From the Crikey grapevine, the latest tips and rumours …

Jobs to go at Optus? Did Optus yesterday inform its IT division of plans to outsource some of its functions to overseas third-party vendors? This from a mole:

“Singtel Optus is at it again: yesterday IT support staff were informed by way of a ‘GIO Transformation Update’ (GIO = General Infrastructure Operations) that around 47 positions would be made redundant by October of this year pending due diligence activities by NCS Singapore (who will likely be using staff based in either China, India or KL). Some affected staff will be forced to facilitate what is essentially the destruction of their own jobs by providing information surrounding existing processes and procedures or risk compromising their retrenchment packages. Note that they don’t know which of them will be made redundant yet as the agreement with NCS Singapore still needs to be signed pending the due diligence activities.”

We put this to Optus, and a spokesperson said: “IT staff were advised in February of the intention to outsource some IT functions, and yesterday’s discussion provided an update on these projects. We are currently in the process of either selecting vendors or going through due diligence with preferred vendors in the areas of corporate IT, systems support and IT operations.” Optus acknowledged that employees do not know which roles might be affected as the rumoured agreement with NCS Singapore still needs to be signed pending the due diligence activities.

Burger off indeed. The protest group Burger Off, which has publicly campaigned against the building of a McDonald’s restaurant in the suburb of Tecoma in Melbourne’s Dandenong ranges, has had the content of its “No McDonalds in the Dandenong Ranges” Facebook page repeatedly censored.

Last Friday a post that criticised McDonald’s for ignoring community concerns about the proposed store was pulled by Facebook. The post also contained a link to a previous tip by Crikey about a McDonald’s decision to opt for a builder outside of Melbourne to avoid issues with demonstrators. The group then received a message from Facebook explaining that the post had been censored because it “contained hateful language”, which contravened the terms of use. Last night the page posted more criticism of McDonald’s, and each post was taken down within minutes. The group even resorted to substituting the letter 0 for zeros in an attempt to avoid Facebook’s filters, which was also unsuccessful.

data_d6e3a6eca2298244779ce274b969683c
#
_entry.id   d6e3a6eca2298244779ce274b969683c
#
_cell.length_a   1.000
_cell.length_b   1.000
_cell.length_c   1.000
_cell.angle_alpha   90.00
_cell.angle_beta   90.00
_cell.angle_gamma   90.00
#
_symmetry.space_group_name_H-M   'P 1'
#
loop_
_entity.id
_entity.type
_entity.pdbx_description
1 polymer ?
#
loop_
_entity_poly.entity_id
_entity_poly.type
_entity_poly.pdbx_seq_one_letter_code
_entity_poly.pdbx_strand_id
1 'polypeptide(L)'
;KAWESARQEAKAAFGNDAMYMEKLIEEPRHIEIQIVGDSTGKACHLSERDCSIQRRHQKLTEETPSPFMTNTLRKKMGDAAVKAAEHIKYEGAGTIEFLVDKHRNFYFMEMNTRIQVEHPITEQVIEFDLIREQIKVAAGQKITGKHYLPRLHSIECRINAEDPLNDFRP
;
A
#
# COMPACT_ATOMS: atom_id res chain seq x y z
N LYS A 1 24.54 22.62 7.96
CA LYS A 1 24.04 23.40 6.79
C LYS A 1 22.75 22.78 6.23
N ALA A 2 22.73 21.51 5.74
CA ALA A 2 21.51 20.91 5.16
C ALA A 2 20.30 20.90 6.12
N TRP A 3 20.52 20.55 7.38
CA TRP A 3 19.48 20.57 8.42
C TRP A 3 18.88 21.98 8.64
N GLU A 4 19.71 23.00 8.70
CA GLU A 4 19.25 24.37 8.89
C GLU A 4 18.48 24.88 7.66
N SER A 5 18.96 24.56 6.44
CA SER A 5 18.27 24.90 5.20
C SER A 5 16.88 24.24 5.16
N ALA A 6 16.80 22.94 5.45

Liberals geographically embarrassed. Yes, everything seems to be going the Liberals’ way at the moment — federally at least. But here’s one thing they just can’t get right — who they send their nasty anti-Labor pamphlets to. Yesterday we told you a resident of Dobell was surprised to find a Coalition pamphlet about the electorate of Robertson in the letterbox. Here’s a second tale; the recipient lives in the NSW electorate of Banks, not Lindsay. Pay attention, Brian Loughnane!

For those of you fortunate enough not to have received the misdirected pamphlet, here’s the cover of it. Just one question, Brian. Isn’t the Coalition supporting Labor’s changes to the private health rebate?

Racing ahead. Crikey has been delving into the murky world of journos’ junkets and advertorials — seems the readers are always the last to know who’s paying for positive coverage. As we reported, sport is far from exempt. And have you noticed glowing travel stories about wonderful locations and great hotels? Or the excited coverage of the latest wonder-weapon from the US, or useful feature in the latest-model car? Tips’ suggestion is: ask who paid for it, because there’s every chance the publication won’t tell you. A couple of readers developed the theme for us:

“You might want to look at the IT/tech/mobile handset/telco industries; plenty of flights to conferences around the world.”

“I have long wondered if the racing pages in the papers are paid for by the racing industry? I have a sneaking suspicion that papers get paid to put those fields and details in. If it is paid for content, it’s not indicated anywhere … and it’s probably enticement to gamble, so should carry advertising warnings of some sort?”

Interesting idea — anyone know if those copious racing pages cluttering up our papers are paid for? Some racing nuts reckon there are plenty of punters out there who buy the paper for the form guide — so this could be just a conspiracy theory. If you know more, send us a line. And please do send us the inside word on great journo junkets / sweet little advertorial deals …

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